Luther Spoehr, Review of Dan Barry’s “Bottom of the 33rd: Hope, Redemption, and Baseball’s Longest Game” (HarperCollins, 2011).



[Luther Spoehr wrote over 40 biographical essays about baseball players for David L. Porter, ed., Dictionary of American Sports Biography]

Books about baseball—the good ones, that is—tend to take one of two approaches, either the lyrical or the analytical.  (The bad ones, of course, include failed attempts at both, as well as unimaginative narratives of runs, hits, and errors, wins and losses.  Then there are the cliché-ridden player autobiographies “as told to” some sportswriter’s tape recorder.  We’re unlikely to review such stuff here.) 

On the short list of truly lyrical evocations of the national pastimes, most readers would include books such as Roger Angell’s The Summer Game (1972), the first of several collections of his “New Yorker” essays, and Roger Kahn’s The Boys of Summer (also 1972), about the 1955 world champion Brooklyn Dodgers.  Kahn in particular strikes an elegiac note (the title is taken from a Dylan Thomas poem that begins, “I see the boys of summer in their ruin”), successfully sustaining a theme in which long-sought triumph is tinged with realization of inevitable, relentless decline and fall.

Far more rare and (in my view) even more difficult to achieve are vivid, meaningful recreations of baseball lives that were lived outside the major leagues’ spotlight, where upwardly-arcing careers end, often abruptly, always sadly, just short of the big time.  Stories of players “good enough to dream” (to quote another Roger Kahn title) are an important part of baseball history—and, because upward striving is integral to the “American dream,” an important part of American history, too.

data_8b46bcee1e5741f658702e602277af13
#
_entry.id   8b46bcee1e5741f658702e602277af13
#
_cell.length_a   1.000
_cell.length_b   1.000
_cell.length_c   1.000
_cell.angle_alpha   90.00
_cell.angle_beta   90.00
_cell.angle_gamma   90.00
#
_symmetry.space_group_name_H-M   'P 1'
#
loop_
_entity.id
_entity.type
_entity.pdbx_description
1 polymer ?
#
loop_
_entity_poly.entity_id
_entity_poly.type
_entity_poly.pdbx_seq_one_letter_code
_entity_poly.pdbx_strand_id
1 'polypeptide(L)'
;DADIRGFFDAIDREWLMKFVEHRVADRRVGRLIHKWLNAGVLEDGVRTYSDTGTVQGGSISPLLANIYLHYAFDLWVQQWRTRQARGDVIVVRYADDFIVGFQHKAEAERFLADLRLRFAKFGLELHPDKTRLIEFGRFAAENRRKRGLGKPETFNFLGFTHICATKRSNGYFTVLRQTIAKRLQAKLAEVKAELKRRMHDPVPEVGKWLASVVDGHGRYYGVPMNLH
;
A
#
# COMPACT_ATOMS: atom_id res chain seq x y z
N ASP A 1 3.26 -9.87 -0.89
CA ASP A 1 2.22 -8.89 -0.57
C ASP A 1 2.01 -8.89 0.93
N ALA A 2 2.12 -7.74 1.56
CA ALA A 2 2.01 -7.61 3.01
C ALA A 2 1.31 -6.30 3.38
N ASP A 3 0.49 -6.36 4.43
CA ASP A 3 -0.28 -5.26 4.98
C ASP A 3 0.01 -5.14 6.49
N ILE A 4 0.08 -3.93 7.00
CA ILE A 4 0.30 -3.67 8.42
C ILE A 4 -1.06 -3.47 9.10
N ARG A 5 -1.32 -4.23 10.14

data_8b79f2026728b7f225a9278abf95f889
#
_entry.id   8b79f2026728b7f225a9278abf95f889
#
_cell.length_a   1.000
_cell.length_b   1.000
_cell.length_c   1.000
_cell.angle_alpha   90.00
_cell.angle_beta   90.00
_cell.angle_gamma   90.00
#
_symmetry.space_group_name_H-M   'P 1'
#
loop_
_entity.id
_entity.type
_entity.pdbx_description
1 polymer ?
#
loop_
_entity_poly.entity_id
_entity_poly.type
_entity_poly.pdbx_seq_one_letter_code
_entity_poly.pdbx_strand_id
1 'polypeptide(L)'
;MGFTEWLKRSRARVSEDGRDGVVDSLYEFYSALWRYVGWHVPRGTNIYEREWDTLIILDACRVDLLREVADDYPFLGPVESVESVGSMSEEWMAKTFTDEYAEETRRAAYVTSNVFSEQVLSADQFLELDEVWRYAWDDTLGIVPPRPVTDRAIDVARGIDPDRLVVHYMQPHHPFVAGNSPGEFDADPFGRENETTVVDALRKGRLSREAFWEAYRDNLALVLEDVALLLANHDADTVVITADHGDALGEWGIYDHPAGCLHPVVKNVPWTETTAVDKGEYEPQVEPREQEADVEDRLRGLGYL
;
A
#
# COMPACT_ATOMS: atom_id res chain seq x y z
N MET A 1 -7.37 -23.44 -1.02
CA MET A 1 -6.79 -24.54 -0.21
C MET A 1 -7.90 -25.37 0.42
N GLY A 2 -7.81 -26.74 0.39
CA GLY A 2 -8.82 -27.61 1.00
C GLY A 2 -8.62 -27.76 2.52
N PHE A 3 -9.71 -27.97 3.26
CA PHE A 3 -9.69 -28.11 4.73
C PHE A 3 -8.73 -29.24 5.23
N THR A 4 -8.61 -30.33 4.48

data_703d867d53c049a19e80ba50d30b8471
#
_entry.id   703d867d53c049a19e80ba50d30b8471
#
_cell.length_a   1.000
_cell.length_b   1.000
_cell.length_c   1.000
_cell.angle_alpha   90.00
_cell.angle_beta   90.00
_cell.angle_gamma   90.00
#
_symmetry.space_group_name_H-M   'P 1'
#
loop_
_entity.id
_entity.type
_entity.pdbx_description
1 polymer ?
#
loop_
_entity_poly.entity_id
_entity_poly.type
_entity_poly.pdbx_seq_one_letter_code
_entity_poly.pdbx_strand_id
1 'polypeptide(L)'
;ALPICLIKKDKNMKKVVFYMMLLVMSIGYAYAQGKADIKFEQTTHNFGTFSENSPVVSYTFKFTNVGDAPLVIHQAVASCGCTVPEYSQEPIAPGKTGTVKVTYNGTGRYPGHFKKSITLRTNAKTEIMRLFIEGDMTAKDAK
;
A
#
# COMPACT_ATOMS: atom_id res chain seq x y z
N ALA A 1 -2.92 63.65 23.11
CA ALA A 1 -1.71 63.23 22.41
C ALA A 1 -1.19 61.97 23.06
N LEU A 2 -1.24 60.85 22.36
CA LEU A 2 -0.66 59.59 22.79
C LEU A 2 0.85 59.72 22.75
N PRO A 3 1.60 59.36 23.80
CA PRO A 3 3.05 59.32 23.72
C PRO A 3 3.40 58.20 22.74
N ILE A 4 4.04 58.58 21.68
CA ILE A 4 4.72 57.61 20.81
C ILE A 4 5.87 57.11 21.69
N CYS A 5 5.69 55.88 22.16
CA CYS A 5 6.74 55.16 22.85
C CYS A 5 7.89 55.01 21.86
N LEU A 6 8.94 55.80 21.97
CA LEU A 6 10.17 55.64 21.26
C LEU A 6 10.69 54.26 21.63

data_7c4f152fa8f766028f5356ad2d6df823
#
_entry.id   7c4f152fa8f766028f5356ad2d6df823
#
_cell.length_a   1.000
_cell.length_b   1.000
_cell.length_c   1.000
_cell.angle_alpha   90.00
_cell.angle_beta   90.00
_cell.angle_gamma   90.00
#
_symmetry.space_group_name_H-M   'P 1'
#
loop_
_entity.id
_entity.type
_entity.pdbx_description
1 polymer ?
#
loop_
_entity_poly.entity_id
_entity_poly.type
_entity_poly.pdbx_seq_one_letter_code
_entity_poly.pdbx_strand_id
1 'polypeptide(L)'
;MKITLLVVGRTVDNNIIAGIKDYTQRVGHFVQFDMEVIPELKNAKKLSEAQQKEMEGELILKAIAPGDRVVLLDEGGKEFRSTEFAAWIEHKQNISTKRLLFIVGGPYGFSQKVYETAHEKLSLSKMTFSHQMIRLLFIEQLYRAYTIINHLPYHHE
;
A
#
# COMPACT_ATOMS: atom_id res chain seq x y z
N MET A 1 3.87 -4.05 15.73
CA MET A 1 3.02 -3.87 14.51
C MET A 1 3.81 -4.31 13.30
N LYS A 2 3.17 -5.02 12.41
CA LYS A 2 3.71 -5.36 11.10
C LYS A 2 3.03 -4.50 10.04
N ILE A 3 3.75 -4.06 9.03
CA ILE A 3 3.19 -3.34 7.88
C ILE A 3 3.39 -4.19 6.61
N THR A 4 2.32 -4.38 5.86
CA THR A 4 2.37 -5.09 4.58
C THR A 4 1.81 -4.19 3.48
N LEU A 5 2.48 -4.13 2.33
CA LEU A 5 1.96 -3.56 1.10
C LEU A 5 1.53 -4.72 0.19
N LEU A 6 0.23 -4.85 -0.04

Dan Barry’s Bottom of the 33rd is a, yes, lyrical tale of striving taken to extremes: the story of the International League baseball game between the visiting Rochester Red Wings and the Pawtucket Red Sox on April 18-19 (the night before—and early morning of—Easter Sunday),  in 1981.   For over eight hours, as the temperature skidded below 40 degrees and the wind blew in from center field, the teams battled on, through 32 innings, before play was finally suspended--thanks to the league commissioner, who at last responded to telephoned pleas for permission to stop.   Tied at 2-2, the game resumed under sunny skies on June 23.  Major league players had gone on strike 11 days before, so the entire baseball world focused its attention on Pawtucket’s creaky McCoy Stadium.  The climactic thirty-third inning lasted all of 18 minutes until Pawtucket’s Dave Koza, the book’s prototypical striver and dreamer, singled in future Hall-of-Famer Wade Boggs to give the Pawsox a 3-2 victory.

Such a brief synopsis does not do justice to Barry’s beautifully written, vivid, funny, and poignant narrative.  A New York Times columnist who previously wrote for the Providence Journal, Barry knows the local context:  the gritty, fading industrial town of Pawtucket (pronounced, he correctly points out, “P-TUCK-et,” not “Paw-TUCK-et), with its triple-deckers and bars and a decrepit 6,000-seat stadium that had cost more to build, just before World War II, than Notre Dame’s 50,000-seat football stadium. Of course, the fact that the local political boss, Mayor Thomas P. McCoy, had insisted on building it on a swamp might have had something to do with the high construction costs.